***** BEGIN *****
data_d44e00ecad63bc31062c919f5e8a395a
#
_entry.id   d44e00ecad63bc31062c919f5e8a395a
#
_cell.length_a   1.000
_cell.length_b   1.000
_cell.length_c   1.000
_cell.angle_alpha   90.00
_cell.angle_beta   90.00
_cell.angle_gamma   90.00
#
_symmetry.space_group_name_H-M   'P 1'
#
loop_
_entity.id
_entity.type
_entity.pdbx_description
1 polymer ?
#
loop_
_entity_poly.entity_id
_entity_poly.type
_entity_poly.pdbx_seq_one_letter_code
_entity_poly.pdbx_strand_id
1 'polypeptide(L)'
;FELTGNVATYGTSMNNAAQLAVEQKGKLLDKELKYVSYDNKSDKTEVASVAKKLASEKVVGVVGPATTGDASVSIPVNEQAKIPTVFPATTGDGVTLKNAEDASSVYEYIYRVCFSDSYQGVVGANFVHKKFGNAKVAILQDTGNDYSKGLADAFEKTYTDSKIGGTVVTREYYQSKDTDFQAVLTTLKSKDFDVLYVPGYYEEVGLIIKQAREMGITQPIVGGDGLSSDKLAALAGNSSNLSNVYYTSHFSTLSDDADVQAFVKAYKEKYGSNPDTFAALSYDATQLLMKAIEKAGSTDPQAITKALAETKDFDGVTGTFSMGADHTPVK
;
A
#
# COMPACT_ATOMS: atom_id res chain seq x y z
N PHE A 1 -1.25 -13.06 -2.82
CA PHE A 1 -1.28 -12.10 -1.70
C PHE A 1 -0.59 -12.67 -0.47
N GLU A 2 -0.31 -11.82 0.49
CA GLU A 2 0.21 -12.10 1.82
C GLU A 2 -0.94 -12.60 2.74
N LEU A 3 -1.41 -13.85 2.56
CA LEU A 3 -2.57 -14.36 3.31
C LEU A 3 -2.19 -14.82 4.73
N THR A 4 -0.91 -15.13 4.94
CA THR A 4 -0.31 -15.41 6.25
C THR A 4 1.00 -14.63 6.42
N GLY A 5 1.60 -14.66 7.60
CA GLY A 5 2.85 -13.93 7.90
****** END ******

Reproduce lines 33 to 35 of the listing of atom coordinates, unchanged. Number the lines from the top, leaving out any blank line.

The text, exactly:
C PHE A 1 -0.59 -12.67 -0.47
N GLU A 2 -0.31 -11.82 0.49
CA GLU A 2 0.21 -12.10 1.82